If your child has been struggling in school and falling behind, it can actually be a relief to find the root cause, because it means there are strategies available to intervene.
A learning disability is not a life sentence to a “special classroom.” There are plenty of very intelligent children and adults who have adapted to their disabilities and become very successful. Did you know that Albert Einstein and Winston Churchill are believed to have had dyslexia?
As a special educator, I do not diagnose. Instead, we have categories under which a student can become eligible for special services. For example, a student must fit the pattern of a child with a learning disability to receive services for a learning disability. If a student fits that pattern, then we already have a road map for his success. For every set of symptoms, I have tools to work with students with learning disabilities. Then special educators can now rally the team to make a specific plan that works for that kid. Let’s get planning, shall we?
If your child has already been identified as having a learning disability, this means that the hard part — the evaluation — is already over. It also means that you’ve just been handed a wealth of information about your child, and you are probably already overwhelmed.
It might be helpful to start out by doing the following:
- Take the time to ask questions about the Individualized Education Program (IEP) process or about what your child’s results mean — even if the meeting is already over.
- Read up on learning disabilities, and understand how it affects the way your child thinks and learns.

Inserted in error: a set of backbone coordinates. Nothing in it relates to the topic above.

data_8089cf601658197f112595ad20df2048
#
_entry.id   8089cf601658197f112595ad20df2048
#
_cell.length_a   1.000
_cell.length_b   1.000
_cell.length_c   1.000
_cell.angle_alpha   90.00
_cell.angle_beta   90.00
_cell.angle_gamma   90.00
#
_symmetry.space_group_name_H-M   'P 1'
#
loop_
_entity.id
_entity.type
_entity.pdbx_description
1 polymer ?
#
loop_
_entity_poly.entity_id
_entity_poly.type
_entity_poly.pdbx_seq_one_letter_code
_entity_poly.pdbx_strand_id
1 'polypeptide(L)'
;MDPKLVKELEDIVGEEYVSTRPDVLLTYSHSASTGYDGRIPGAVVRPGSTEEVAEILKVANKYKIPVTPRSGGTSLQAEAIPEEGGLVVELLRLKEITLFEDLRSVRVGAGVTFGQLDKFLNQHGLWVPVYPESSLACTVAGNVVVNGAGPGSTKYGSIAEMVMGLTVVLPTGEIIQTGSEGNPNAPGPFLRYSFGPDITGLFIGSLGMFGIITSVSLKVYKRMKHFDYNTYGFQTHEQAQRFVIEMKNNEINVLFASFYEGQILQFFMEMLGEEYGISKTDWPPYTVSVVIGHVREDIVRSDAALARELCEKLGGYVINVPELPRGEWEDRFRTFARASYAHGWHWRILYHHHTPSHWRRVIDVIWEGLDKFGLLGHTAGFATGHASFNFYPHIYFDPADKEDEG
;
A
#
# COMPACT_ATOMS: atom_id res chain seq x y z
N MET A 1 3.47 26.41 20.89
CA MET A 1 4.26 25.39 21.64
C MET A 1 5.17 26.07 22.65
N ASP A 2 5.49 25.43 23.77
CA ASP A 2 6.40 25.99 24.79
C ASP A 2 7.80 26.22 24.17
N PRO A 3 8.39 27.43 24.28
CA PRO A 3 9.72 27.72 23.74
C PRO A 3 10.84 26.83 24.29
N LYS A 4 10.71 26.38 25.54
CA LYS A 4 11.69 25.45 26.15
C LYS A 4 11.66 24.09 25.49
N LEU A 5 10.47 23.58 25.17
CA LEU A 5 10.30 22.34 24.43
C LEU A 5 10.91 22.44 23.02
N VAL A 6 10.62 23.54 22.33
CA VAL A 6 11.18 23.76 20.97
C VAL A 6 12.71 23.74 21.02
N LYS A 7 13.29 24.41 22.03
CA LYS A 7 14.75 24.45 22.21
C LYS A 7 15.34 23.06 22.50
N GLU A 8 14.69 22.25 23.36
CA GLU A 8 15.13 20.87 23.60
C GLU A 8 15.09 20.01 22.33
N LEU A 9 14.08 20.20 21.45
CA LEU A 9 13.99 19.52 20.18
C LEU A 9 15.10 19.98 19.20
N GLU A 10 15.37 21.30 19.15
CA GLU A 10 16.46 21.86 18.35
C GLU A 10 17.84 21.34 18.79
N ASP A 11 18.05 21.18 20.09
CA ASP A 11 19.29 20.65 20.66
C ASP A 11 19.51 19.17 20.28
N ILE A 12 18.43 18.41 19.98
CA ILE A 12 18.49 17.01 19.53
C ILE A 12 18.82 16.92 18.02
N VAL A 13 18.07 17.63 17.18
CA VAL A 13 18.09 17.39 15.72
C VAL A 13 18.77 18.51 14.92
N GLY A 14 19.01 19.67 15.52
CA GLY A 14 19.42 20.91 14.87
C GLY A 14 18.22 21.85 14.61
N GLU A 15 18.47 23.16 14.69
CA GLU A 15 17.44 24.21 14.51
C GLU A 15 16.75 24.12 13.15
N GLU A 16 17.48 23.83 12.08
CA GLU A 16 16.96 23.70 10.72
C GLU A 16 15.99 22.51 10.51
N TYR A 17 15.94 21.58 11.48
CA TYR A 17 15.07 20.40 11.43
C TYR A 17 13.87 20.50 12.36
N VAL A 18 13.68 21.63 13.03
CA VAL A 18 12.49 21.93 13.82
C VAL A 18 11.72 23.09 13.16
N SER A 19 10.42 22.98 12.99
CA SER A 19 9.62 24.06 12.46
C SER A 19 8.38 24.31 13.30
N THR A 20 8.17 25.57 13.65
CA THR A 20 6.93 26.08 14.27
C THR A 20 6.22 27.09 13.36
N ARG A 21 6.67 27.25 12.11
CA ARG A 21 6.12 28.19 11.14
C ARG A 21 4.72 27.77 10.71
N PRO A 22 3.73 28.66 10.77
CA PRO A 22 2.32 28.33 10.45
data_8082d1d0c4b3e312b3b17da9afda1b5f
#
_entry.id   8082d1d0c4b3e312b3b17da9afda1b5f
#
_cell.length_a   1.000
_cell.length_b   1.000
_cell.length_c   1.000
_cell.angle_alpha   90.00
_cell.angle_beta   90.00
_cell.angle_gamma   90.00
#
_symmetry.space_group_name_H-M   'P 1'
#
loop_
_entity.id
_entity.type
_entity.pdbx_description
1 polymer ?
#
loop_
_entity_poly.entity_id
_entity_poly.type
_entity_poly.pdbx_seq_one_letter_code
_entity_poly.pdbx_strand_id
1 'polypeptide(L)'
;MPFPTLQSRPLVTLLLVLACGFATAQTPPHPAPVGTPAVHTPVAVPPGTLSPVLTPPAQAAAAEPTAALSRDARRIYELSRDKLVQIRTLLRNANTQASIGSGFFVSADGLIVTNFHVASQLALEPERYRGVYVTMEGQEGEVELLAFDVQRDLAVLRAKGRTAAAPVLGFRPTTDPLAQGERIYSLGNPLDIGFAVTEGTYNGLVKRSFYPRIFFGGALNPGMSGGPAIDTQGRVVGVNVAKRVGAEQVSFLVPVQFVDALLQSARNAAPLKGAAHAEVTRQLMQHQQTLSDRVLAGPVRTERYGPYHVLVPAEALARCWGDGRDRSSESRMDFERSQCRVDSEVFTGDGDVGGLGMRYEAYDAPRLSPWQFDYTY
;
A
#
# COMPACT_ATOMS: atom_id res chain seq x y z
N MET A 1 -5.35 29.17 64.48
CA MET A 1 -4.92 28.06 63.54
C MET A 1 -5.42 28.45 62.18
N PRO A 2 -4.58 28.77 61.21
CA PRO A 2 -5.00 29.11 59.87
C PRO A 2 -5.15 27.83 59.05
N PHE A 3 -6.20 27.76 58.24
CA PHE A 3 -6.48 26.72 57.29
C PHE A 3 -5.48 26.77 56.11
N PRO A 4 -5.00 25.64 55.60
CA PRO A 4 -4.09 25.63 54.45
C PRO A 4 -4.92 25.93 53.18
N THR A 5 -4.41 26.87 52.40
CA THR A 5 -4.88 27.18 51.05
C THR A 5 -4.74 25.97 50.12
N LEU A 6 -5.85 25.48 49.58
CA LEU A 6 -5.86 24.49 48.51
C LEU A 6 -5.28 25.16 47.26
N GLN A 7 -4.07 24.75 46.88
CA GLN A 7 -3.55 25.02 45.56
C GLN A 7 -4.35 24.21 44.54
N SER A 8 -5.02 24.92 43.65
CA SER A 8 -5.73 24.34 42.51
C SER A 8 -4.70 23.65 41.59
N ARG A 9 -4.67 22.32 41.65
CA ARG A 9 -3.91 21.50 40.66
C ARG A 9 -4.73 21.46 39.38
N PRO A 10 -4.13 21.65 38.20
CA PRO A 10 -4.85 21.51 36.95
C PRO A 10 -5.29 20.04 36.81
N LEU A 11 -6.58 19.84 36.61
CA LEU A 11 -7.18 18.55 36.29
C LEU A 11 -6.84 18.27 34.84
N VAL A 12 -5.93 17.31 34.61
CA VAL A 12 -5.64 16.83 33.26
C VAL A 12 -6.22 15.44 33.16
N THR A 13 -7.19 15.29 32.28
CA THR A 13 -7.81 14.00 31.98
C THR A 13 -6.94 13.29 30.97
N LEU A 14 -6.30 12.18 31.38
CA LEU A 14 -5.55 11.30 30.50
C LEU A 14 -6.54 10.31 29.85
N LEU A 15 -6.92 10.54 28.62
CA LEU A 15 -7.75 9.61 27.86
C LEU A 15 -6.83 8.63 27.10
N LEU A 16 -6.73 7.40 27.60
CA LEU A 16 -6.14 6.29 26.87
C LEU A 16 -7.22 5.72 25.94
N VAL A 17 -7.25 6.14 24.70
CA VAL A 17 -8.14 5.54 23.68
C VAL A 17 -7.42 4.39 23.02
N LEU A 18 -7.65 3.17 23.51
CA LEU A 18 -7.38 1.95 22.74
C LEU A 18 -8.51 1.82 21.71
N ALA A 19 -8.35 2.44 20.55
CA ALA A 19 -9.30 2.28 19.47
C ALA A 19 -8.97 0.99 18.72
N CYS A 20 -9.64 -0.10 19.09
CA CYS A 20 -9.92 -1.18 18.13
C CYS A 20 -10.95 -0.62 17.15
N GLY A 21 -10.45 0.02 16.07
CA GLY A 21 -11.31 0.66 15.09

- Make sure you get a copy of your parental rights from the school (they are legally obligated to provide it), and give it a read.
- Keep all of the information and paperwork in a binder where you can access it when you need to. This makes a good tool to bring to meetings, and over time shows you how much progress your child has made!
Stay in Touch
As a key member of the team, it’s important for you to keep lines of communication open with the teachers. Find a way that works — occasional emails, weekly phone calls, notes in the backpack.
You and the teacher are allies, and will continue to provide important feedback to one another. Your observations will help inform the teacher and the other way around. Knowing that you and the teacher are on the same team also shows your child the importance of school.
Support Your Child
Your child isn’t her disability. Don’t let this define her or her school experience. Yes, she may need specific interventions to make progress, and there will be a period of adjustment, but if school becomes a miserable experience for her, it won’t matter much what interventions she is getting.
A student who has checked out entirely won’t make any progress. Help build up positive experiences with reading and writing for your child, and find something to keep her feeling connected and valued at school. Maybe reading class is tough, but she is great at math! Let her show off her new skills, if she is comfortable, and make a point of celebrating her strengths.